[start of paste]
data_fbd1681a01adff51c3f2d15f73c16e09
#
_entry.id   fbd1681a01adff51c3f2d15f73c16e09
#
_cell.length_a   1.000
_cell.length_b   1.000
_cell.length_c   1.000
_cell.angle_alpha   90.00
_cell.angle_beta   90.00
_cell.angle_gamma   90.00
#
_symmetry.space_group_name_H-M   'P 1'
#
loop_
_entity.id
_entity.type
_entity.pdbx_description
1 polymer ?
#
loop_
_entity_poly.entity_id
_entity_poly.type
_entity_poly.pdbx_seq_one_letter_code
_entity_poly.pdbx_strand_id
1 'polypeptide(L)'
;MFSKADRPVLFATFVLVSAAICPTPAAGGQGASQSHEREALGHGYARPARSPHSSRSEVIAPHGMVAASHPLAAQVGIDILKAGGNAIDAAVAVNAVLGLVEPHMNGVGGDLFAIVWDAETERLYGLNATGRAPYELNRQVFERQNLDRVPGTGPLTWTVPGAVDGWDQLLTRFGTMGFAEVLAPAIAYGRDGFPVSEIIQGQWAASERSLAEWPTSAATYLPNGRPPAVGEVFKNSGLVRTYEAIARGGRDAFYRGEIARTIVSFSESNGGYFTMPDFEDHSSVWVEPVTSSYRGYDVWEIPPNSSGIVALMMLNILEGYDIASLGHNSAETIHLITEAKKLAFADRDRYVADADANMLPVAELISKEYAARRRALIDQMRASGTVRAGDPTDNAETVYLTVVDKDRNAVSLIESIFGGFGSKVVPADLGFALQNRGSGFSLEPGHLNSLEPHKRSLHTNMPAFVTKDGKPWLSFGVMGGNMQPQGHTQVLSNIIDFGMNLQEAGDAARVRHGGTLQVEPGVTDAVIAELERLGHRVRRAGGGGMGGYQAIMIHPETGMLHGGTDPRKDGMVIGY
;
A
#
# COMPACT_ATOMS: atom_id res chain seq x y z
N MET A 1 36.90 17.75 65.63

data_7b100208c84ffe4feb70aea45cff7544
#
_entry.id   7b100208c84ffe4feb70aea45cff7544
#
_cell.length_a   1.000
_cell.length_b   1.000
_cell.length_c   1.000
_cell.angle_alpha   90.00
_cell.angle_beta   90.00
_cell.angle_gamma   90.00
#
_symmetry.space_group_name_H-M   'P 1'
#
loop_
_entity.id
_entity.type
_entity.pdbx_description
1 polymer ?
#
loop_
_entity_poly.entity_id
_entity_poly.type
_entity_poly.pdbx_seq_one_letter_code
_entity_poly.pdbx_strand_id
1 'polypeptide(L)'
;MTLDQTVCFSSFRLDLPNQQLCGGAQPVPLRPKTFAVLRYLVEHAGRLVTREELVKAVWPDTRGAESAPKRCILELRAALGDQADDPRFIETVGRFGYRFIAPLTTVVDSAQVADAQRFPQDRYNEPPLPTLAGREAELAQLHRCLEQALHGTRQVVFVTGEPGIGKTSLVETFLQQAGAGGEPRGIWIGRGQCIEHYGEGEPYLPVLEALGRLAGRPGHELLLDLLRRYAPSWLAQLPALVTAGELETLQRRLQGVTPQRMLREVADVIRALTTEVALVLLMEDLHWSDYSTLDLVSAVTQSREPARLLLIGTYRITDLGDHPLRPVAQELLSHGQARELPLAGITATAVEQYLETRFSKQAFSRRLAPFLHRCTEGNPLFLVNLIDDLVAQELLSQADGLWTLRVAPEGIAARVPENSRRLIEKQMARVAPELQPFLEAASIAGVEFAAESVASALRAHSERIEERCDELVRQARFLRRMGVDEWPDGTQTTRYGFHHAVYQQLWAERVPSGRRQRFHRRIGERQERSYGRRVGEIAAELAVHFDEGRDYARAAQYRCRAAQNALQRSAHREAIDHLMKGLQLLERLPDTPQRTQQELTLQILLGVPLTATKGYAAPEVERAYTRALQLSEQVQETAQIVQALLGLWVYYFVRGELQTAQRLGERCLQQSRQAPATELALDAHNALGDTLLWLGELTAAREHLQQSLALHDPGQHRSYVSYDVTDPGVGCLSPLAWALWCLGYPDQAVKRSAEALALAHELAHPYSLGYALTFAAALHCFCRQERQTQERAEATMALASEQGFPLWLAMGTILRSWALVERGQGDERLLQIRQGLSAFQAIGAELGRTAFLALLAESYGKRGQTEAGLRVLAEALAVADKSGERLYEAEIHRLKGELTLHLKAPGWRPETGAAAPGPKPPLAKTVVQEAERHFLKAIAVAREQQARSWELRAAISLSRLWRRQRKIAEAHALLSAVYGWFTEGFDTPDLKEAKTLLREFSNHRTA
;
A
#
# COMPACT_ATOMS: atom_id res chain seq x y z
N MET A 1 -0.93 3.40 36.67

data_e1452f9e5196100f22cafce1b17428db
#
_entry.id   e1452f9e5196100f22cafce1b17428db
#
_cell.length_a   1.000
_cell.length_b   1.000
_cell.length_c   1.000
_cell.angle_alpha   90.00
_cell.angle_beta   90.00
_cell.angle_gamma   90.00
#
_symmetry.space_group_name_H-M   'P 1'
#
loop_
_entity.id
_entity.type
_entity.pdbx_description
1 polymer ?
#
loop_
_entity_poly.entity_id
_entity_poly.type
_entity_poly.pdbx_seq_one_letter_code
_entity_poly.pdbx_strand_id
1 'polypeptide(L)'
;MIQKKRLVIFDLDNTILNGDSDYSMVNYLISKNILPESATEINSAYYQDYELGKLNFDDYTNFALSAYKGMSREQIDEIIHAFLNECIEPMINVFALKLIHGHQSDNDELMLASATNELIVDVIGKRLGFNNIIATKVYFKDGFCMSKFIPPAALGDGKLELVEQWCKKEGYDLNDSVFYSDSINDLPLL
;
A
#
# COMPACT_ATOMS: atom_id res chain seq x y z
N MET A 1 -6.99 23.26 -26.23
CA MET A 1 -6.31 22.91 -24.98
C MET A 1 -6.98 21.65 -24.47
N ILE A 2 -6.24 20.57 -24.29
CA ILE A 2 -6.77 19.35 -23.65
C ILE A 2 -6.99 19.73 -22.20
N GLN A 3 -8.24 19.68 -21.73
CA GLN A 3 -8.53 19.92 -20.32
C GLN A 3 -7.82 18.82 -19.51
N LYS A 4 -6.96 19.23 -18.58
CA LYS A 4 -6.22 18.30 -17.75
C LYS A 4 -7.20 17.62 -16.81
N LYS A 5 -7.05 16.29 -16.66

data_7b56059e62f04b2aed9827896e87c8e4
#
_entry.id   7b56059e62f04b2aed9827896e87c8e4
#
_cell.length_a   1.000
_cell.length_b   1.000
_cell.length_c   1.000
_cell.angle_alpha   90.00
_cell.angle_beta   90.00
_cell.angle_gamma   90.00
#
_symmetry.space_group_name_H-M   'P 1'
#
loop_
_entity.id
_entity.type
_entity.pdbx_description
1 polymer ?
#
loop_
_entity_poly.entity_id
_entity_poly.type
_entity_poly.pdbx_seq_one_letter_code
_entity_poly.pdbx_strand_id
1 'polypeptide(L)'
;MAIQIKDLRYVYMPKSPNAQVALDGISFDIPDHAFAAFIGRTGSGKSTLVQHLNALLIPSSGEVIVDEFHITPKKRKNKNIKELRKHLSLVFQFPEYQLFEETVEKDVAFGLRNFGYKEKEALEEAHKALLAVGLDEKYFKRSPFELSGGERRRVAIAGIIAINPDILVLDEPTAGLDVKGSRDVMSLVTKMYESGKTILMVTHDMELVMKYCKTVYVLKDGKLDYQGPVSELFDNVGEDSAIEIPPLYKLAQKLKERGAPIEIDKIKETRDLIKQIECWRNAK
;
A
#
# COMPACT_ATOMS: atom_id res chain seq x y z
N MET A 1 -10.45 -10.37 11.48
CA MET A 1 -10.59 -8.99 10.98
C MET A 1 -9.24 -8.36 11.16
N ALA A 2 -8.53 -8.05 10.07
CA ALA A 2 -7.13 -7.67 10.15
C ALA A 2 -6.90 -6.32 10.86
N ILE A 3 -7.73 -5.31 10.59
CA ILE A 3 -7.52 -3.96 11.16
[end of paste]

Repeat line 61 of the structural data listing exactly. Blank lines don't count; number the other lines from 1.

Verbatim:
# COMPACT_ATOMS: atom_id res chain seq x y z